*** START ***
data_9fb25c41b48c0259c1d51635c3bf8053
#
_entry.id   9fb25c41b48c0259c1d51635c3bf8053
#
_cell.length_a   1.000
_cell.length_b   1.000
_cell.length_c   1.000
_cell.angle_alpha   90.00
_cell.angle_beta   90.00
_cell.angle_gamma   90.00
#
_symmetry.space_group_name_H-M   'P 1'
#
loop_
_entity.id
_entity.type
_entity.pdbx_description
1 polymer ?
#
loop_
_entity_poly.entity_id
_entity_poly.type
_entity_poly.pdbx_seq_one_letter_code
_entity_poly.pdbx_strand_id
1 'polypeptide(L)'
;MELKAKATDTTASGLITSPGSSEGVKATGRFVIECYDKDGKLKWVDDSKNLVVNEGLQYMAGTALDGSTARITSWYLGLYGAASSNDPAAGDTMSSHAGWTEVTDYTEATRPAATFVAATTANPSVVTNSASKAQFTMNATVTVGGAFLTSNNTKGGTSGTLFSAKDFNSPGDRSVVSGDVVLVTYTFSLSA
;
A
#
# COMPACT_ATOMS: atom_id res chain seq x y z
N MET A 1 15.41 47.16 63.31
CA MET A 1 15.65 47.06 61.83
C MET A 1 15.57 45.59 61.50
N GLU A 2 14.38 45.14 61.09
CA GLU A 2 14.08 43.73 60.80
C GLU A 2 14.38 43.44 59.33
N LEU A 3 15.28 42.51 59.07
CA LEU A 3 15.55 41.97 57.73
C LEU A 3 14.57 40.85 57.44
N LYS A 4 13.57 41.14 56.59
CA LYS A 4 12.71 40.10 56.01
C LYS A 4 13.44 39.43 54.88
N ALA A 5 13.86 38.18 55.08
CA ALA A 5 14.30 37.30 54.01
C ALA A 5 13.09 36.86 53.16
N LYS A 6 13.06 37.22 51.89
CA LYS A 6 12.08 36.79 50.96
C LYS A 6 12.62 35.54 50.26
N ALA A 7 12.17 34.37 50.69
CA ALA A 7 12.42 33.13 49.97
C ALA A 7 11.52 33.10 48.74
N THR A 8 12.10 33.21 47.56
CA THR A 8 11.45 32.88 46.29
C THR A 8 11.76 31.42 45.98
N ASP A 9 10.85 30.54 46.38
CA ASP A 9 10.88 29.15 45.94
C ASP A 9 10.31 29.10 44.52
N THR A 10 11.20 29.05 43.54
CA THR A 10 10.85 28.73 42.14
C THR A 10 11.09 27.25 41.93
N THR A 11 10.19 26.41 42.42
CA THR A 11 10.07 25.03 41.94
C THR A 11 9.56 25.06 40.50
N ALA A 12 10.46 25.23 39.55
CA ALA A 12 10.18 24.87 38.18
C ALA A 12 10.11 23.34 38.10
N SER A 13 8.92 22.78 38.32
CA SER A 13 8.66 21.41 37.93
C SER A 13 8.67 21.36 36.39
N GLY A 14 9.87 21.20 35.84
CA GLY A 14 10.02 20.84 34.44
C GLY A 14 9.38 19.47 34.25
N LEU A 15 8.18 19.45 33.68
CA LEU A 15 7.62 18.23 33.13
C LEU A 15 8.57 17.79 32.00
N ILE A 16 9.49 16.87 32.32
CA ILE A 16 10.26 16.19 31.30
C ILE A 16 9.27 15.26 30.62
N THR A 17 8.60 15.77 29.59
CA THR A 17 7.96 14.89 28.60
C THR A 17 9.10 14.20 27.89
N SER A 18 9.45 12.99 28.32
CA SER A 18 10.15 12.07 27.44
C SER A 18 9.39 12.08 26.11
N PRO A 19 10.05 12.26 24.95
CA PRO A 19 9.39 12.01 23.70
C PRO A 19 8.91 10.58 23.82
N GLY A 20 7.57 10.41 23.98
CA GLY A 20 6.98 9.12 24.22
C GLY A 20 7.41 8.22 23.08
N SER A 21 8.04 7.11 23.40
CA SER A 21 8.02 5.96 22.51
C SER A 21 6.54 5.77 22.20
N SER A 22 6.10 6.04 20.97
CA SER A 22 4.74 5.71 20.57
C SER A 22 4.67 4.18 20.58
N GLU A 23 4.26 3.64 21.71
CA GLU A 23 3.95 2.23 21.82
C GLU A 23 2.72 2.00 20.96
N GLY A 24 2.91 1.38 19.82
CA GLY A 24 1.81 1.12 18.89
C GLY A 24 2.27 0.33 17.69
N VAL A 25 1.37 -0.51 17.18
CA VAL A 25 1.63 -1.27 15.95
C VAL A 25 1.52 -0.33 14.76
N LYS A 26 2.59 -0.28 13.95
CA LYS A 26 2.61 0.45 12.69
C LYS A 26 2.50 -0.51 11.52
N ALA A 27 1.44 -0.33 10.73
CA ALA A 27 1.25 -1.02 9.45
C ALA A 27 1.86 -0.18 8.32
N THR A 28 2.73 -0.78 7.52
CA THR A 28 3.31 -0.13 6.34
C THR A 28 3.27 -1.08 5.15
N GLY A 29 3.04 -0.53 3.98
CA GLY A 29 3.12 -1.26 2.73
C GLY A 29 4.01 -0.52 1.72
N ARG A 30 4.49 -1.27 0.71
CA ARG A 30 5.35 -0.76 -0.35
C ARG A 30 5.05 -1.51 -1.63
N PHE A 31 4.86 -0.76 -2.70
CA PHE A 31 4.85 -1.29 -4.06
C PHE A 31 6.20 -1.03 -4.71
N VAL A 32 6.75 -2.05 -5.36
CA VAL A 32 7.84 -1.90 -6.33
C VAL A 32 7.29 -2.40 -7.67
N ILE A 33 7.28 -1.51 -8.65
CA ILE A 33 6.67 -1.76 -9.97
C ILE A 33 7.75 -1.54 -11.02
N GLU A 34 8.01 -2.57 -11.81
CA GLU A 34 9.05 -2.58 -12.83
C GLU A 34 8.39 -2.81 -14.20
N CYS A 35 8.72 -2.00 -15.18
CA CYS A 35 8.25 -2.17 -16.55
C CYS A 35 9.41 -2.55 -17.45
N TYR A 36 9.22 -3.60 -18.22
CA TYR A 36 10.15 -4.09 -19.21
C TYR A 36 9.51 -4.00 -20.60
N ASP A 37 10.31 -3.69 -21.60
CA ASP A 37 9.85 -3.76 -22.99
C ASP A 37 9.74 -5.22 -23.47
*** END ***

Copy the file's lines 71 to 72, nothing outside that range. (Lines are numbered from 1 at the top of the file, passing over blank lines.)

CA GLY A 14 10.02 20.84 34.44
C GLY A 14 9.38 19.47 34.25